• Bottom leaks. Bottom of the tank leaks are often more sinister. In the best cases, water heater leaks from the bottom occur because of loose or faulty drain valves. For these issues, either replace the valve or tighten it. However, bottom leaks also indicate leaks from the tank itself. In this situation, a replacement water heater is the only option.

  • Leaks in the tank. Leaks inside of the tank aren’t viewable from the outside, so they require diagnosis from a plumber. You often notice pools of water under the tank with tank leaks, but it’s impossible to tell if the crack is at the bottom or the top of the tank. Deterioration due to age is the main cause of this issue. 

  • Undetermined location. Sometimes, homeowners are unable to locate the leak. When water heater leaks occur because of too much pressure, this is often the case. Water pressure leaks happen because the system needs to relieve the tank of pressure. Because of this, the leak has no clear path out of the system—it simply needs to get out. Unless you are present during the leak, you aren’t able to determine its exact placement. 

  • Condensation. Many homeowners worry when they see water accumulate on the sides of the water heater. However, this is likely condensation and doesn’t indicate water heater leaks of any kind. Condensation occurs when the temperature of the water and the room greatly differ. If the room the water heater resides in is cold, it’s likely condensation forms on the tank because of how hot the water is in there.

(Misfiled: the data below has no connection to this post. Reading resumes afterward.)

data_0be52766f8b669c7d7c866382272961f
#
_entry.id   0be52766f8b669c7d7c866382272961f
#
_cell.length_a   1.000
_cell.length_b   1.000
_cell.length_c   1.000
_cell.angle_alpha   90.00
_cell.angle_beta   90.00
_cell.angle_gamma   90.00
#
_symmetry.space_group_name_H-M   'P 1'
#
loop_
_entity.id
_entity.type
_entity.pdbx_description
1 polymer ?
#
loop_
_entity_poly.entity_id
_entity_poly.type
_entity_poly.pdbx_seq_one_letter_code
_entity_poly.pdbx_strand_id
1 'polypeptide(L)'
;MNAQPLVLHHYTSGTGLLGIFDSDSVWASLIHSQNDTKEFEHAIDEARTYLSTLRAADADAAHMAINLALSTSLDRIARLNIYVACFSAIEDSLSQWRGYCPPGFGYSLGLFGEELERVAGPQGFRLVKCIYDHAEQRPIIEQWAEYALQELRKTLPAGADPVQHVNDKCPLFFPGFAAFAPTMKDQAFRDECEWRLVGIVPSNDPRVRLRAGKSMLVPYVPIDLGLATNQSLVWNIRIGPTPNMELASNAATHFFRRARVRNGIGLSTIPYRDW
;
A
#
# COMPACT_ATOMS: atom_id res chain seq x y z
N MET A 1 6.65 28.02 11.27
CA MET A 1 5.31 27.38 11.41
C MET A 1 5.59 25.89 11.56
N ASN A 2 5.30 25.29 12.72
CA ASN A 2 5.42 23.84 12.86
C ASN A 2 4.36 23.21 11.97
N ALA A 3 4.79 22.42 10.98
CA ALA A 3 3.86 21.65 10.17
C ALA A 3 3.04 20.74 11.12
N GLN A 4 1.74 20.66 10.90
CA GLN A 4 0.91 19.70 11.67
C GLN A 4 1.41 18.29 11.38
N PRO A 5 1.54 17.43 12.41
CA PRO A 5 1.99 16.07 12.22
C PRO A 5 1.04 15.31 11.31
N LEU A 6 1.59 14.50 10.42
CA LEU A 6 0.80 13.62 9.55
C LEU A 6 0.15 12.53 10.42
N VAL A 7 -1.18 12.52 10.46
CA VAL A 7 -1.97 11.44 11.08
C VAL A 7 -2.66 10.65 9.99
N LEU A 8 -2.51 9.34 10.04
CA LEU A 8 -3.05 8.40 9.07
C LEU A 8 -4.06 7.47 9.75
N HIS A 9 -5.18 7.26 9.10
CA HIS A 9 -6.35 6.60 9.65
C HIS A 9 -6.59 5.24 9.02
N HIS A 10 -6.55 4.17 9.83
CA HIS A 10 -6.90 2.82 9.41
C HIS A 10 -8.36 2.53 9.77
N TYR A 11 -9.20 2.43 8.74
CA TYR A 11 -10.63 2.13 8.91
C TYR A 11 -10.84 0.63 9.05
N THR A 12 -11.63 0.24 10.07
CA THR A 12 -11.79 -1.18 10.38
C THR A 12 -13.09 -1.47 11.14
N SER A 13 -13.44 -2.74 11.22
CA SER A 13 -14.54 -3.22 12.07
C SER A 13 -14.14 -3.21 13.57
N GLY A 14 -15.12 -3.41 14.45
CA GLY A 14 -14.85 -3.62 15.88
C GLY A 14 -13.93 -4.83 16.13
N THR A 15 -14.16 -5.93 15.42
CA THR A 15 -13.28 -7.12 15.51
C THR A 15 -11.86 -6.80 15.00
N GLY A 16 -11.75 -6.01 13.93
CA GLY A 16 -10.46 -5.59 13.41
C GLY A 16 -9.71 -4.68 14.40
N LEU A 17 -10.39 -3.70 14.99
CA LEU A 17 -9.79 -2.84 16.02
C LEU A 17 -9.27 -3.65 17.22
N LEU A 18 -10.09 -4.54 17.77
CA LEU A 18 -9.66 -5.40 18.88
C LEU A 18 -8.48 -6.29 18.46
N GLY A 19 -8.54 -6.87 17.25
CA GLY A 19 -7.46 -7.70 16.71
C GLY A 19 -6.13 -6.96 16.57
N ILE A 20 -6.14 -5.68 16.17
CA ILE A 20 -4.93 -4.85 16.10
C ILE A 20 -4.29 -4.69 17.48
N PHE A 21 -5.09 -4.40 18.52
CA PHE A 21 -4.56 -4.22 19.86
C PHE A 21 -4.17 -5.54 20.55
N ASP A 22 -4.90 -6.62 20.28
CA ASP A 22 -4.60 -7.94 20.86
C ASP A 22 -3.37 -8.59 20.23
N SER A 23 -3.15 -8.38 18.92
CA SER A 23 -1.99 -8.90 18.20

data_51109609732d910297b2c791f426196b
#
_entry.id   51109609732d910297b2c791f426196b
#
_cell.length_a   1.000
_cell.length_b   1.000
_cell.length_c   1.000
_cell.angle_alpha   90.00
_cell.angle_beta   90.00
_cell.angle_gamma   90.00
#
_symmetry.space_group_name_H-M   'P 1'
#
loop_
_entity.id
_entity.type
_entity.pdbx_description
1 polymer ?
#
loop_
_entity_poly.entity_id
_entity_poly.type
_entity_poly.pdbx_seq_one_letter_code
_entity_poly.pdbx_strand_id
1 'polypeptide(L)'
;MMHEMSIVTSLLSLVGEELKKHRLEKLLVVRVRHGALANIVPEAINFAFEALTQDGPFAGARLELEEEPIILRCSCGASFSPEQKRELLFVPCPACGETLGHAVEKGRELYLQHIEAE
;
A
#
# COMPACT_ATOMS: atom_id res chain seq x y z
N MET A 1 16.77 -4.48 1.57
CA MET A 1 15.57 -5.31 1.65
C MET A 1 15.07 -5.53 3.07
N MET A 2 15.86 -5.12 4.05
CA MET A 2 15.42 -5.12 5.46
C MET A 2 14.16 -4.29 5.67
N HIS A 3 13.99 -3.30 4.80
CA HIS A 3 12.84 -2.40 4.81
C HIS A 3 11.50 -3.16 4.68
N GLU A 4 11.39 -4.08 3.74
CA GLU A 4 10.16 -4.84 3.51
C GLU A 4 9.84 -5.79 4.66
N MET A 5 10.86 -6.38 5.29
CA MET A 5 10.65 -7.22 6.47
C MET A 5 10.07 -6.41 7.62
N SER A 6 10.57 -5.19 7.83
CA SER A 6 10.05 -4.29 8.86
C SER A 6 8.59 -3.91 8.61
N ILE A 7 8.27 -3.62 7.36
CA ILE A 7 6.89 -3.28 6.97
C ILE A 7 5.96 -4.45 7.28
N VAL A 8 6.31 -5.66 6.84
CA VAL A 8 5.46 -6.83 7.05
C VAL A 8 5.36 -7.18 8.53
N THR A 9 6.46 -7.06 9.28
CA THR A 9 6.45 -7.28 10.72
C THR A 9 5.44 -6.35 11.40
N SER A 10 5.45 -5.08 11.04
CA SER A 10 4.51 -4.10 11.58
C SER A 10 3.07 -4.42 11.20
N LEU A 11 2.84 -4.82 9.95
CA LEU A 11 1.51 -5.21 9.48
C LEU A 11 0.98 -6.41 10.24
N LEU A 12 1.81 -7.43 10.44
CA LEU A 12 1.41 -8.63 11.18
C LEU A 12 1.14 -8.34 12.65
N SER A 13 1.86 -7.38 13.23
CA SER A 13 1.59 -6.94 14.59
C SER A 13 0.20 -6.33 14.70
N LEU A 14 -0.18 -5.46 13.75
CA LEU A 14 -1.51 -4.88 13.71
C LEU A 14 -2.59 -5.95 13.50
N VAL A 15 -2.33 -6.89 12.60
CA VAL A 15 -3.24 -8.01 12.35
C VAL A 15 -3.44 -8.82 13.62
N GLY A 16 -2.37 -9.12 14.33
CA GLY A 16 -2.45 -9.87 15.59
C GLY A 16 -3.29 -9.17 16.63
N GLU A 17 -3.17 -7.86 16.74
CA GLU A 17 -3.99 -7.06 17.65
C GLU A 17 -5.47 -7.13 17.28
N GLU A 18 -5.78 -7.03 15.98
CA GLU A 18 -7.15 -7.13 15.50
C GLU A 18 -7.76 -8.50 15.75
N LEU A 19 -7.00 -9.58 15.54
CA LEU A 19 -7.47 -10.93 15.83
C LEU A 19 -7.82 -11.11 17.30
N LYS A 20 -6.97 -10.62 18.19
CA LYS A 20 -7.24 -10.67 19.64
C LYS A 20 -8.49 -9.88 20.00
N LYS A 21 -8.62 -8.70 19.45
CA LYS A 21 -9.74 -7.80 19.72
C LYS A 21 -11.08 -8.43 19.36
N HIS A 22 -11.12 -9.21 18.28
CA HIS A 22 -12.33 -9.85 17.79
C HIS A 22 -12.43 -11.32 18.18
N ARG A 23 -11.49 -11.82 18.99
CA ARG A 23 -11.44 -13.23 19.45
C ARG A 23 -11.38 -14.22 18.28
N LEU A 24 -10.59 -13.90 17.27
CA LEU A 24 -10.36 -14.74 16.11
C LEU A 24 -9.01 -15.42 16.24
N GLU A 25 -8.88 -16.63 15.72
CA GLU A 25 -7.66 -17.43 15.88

Water Heater Leaks: Prevention

Diligent prevention keeps water heater leaks away for as long as possible. Homeowners have a hand in the protection of their water heaters, and it’s important to take the necessary steps to prevent leaks. Leaks cause water damage to the area around the water heater, the ground, and the walls. Plus, leaks left for large periods of time cause floods wherever the tank is stored.